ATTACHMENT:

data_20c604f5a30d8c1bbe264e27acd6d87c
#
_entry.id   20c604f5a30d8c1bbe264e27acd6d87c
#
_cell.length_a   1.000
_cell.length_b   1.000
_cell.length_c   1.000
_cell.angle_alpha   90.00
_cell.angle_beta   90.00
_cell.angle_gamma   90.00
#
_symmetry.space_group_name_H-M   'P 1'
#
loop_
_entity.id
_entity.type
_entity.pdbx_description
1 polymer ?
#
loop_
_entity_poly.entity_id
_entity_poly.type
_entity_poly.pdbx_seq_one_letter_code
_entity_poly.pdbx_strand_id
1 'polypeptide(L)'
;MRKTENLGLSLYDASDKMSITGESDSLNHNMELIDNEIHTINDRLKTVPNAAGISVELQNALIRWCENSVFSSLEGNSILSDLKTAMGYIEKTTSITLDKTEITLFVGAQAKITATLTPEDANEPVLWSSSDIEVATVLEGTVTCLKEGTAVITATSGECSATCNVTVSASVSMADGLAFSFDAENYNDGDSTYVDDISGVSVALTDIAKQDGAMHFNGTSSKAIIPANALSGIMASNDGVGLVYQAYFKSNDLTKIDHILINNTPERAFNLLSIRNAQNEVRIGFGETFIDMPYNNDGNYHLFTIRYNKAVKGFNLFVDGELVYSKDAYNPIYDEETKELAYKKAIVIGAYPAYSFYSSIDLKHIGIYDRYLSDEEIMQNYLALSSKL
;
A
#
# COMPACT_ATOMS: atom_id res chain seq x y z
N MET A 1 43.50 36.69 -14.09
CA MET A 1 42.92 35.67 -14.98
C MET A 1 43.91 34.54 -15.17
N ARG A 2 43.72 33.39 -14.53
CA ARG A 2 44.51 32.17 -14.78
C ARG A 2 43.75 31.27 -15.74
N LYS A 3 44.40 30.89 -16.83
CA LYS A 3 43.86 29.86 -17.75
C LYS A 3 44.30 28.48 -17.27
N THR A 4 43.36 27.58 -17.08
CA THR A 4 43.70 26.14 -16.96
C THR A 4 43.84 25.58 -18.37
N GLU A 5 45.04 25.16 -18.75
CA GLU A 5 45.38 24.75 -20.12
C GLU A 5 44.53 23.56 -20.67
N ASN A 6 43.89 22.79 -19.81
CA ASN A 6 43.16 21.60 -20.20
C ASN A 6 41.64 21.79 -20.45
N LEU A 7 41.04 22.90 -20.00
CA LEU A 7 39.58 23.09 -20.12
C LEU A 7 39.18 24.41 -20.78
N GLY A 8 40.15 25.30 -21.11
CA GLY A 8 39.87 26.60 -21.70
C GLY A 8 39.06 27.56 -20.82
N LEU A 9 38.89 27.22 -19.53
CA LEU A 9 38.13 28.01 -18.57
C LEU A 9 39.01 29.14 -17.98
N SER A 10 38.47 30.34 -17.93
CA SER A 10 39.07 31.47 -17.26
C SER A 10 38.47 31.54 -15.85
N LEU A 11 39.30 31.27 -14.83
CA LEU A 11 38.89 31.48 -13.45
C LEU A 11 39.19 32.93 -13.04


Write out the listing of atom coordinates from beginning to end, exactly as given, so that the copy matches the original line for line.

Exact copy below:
data_20c604f5a30d8c1bbe264e27acd6d87c
#
_entry.id   20c604f5a30d8c1bbe264e27acd6d87c
#
_cell.length_a   1.000
_cell.length_b   1.000
_cell.length_c   1.000
_cell.angle_alpha   90.00
_cell.angle_beta   90.00
_cell.angle_gamma   90.00
#
_symmetry.space_group_name_H-M   'P 1'
#
loop_
_entity.id
_entity.type
_entity.pdbx_description
1 polymer ?
#
loop_
_entity_poly.entity_id
_entity_poly.type
_entity_poly.pdbx_seq_one_letter_code
_entity_poly.pdbx_strand_id
1 'polypeptide(L)'
;MRKTENLGLSLYDASDKMSITGESDSLNHNMELIDNEIHTINDRLKTVPNAAGISVELQNALIRWCENSVFSSLEGNSILSDLKTAMGYIEKTTSITLDKTEITLFVGAQAKITATLTPEDANEPVLWSSSDIEVATVLEGTVTCLKEGTAVITATSGECSATCNVTVSASVSMADGLAFSFDAENYNDGDSTYVDDISGVSVALTDIAKQDGAMHFNGTSSKAIIPANALSGIMASNDGVGLVYQAYFKSNDLTKIDHILINNTPERAFNLLSIRNAQNEVRIGFGETFIDMPYNNDGNYHLFTIRYNKAVKGFNLFVDGELVYSKDAYNPIYDEETKELAYKKAIVIGAYPAYSFYSSIDLKHIGIYDRYLSDEEIMQNYLALSSKL
;
A
#
# COMPACT_ATOMS: atom_id res chain seq x y z
N MET A 1 43.50 36.69 -14.09
CA MET A 1 42.92 35.67 -14.98
C MET A 1 43.91 34.54 -15.17
N ARG A 2 43.72 33.39 -14.53
CA ARG A 2 44.51 32.17 -14.78
C ARG A 2 43.75 31.27 -15.74
N LYS A 3 44.40 30.89 -16.83
CA LYS A 3 43.86 29.86 -17.75
C LYS A 3 44.30 28.48 -17.27
N THR A 4 43.36 27.58 -17.08
CA THR A 4 43.70 26.14 -16.96
C THR A 4 43.84 25.58 -18.37
N GLU A 5 45.04 25.16 -18.75
CA GLU A 5 45.38 24.75 -20.12
C GLU A 5 44.53 23.56 -20.67
N ASN A 6 43.89 22.79 -19.81
CA ASN A 6 43.16 21.60 -20.20
C ASN A 6 41.64 21.79 -20.45
N LEU A 7 41.04 22.90 -20.00
CA LEU A 7 39.58 23.09 -20.12
C LEU A 7 39.18 24.41 -20.78
N GLY A 8 40.15 25.30 -21.11
CA GLY A 8 39.87 26.60 -21.70
C GLY A 8 39.06 27.56 -20.82
N LEU A 9 38.89 27.22 -19.53
CA LEU A 9 38.13 28.01 -18.57
C LEU A 9 39.01 29.14 -17.98
N SER A 10 38.47 30.34 -17.93
CA SER A 10 39.07 31.47 -17.26
C SER A 10 38.47 31.54 -15.85
N LEU A 11 39.30 31.27 -14.83
CA LEU A 11 38.89 31.48 -13.45
C LEU A 11 39.19 32.93 -13.04